My Journey to learn and write and exploit for CVE-2019-19470

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Hello! I will try to tell you my story about how I reproduced the CVE-2019-19470, it will be both a personal learning and some technical examples, but it is not intended to be a tutorial, if you want a more technical review, you can read the original publication.

All credits for this PoC goes to @frycos & @codewhitesec for discovering the bug and their write up.

Let’s start…

This is how I started… One day on Twitter I was looking for things related to “simple” privilege escalation errors and I found this James Forshaw tweet, which was commenting on a privilege escalation posted by @frycos from @codewhitesec blog post and I decided to read it.

After reading the article, I had some ideas on how some things work and I was familiar with most of the shared content. The best part of this article is that they didn’t publish the PoC, so I decided to replicate it and create my own proof of concept.

CVE Summary

To give you an idea about this vulnerability, basically Tyniwall.exe is a firewall application that runs as SYSTEM, it has a Namedpipe interface that is intended to communicate only with the Tyniwall process, the error occurs due to a deserialization attack, where it is possible to serialize a command and send it through Namedpipe by falsifying the name of the process to obtain the execution of the command as SYSTEM.

The process to replicate the exploit.

I read the article several times and decided to work each piece separately. I will mention each of them and explain the approach I took to learn how they work.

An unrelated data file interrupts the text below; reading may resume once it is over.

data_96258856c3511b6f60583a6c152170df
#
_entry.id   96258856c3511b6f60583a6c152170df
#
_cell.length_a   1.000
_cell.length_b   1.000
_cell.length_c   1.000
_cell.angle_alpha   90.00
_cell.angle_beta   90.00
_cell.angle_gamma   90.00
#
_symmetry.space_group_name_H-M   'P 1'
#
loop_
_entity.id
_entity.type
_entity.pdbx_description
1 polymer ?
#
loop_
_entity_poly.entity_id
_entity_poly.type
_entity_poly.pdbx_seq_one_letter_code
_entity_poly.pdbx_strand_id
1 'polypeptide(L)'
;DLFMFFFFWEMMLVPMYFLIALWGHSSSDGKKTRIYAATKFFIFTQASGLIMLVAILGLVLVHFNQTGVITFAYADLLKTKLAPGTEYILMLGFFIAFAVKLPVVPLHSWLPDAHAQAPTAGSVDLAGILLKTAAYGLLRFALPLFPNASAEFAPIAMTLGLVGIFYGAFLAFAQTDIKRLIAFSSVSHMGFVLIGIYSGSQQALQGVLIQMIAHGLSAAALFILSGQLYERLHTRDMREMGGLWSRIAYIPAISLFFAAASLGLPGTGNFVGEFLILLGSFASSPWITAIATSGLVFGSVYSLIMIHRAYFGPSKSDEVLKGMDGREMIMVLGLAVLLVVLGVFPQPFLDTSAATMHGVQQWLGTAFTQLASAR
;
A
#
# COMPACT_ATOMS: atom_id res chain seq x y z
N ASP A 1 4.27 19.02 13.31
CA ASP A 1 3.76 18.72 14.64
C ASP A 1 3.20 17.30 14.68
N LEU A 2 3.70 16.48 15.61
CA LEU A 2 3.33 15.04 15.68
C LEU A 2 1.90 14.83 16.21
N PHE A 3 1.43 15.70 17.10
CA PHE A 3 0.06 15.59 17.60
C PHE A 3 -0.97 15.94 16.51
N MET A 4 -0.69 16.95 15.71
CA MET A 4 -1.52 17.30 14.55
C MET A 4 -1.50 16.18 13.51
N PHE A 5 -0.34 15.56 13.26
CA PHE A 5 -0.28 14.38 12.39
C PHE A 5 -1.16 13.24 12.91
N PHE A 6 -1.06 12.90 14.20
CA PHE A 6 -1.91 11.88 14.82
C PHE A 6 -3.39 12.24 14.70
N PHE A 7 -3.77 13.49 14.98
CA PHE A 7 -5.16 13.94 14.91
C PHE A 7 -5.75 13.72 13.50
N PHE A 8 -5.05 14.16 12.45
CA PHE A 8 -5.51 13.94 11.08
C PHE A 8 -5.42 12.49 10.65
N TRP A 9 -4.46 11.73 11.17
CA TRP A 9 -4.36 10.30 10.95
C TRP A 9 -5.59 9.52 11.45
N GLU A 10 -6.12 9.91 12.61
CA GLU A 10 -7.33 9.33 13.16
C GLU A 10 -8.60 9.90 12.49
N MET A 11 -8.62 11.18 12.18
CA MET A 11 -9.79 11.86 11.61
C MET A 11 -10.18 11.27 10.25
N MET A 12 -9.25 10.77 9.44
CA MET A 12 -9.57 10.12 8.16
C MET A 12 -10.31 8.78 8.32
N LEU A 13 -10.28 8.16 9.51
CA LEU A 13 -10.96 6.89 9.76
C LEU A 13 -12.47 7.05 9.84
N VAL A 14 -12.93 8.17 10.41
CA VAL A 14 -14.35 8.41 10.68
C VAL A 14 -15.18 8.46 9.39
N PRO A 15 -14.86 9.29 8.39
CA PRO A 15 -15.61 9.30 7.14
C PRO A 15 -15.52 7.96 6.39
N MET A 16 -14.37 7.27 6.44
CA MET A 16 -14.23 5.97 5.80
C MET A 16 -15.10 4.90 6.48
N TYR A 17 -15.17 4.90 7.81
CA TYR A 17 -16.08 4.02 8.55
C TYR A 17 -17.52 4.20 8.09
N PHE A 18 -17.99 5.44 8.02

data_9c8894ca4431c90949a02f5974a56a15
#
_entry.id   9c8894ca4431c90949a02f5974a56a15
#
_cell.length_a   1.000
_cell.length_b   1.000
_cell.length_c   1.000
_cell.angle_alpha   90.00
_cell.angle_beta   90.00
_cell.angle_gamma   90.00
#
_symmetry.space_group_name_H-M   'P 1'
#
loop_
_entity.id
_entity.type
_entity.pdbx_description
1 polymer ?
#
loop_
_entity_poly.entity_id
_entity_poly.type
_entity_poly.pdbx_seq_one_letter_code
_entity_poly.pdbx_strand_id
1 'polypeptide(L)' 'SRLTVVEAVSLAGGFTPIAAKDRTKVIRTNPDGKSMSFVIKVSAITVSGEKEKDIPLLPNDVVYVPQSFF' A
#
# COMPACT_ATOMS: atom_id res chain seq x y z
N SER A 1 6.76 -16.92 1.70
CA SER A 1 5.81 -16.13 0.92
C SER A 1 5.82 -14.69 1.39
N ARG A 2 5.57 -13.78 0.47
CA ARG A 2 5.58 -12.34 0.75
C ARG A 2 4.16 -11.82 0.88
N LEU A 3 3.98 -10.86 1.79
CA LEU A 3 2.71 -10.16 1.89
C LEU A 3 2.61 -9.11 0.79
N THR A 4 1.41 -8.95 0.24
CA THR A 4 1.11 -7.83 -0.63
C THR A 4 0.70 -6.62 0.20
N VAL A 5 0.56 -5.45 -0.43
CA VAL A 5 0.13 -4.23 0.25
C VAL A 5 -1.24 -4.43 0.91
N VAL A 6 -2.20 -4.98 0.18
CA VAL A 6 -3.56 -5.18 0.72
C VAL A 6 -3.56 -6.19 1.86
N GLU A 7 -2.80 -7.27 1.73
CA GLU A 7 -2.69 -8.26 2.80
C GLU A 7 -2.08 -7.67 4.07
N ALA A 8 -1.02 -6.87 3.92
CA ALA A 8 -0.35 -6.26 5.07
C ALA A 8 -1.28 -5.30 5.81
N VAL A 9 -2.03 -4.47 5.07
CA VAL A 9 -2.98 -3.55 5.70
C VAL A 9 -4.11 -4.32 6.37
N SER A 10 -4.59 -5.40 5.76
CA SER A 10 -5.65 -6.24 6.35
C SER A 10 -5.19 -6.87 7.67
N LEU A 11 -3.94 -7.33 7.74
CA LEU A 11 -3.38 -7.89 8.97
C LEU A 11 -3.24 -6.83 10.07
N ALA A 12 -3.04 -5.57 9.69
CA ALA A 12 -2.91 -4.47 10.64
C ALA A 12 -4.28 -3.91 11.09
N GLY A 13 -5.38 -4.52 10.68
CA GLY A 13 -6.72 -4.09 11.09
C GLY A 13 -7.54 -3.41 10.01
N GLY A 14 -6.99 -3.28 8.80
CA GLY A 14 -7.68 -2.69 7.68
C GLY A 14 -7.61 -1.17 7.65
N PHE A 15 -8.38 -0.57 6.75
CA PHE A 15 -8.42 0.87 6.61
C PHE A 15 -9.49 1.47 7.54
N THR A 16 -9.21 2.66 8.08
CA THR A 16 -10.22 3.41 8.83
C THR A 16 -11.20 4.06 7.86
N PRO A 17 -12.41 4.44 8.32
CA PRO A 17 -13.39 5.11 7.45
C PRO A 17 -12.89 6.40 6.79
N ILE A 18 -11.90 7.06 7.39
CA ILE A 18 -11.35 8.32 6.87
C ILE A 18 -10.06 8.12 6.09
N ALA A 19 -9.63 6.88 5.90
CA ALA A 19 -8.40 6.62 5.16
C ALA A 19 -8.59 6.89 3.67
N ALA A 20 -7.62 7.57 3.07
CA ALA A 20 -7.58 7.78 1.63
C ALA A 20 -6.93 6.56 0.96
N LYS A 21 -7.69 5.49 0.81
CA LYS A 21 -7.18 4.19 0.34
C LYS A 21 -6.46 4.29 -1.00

Note: The order of this blog is not necessarily the order in which I did things, or how I learned, in practice it was a mess, I started with Namedpipes, but when some things didn’t work, I jumped to dnSpy, returned to Namedpipes, read and investigate PEB and deserialization, etc. It was a messy investigation, but I’ll try to tell you about my learning at each stage.

Namedpipes

I have some ideas of what a namedpipe is, maybe played a little with it, but I think I needed to read and research a little more, so my focus was to do 2 things:

  1. Read about Namedpipes, how they are, how they work and why people use it.
  2. Investigate errors related to Namedpipes, documents, videos, blogs, etc.

Basically, Namedpipes provide communication between processes, a process that acts as a server and another as a client. Click here more information.

After reading some articles, I created a basic server/client application in C# to see how it works. The application consist in a server with a file available and a client who connects to the server pipe, takes the file and copies it into a directory. The code is available here

namedpipes-file-transf

Understanding better how Namedpipe works and interprocess communication, I tried to replicate the same deserialization method used by Tinywall and execute code from one application (Namedpipe Server) to the other (Namedpipe Client) and I did it using the example provided by @frycos in the blog post to run a calculator. The code is also available here

namedpipes-pop-calc

Everything I’ve put so far seems super easy, but the truth it didn’t come easily, in this process, I read a lot and tried things that didn’t work, also download IO Ninja, a tool that allows you to sniff Namedpipes among other things, I discovered it while watching Gil Cohen’s videos discussing Namedpipe, and how to abuse it, you can see his talks Defcon and HIP17

Deserialization

The starting point for the research was ysoserial.net, it is a collection of utilities discovered in common .NET libraries that can, under the right conditions, explode .NET applications to perform insecure deserialization of objects.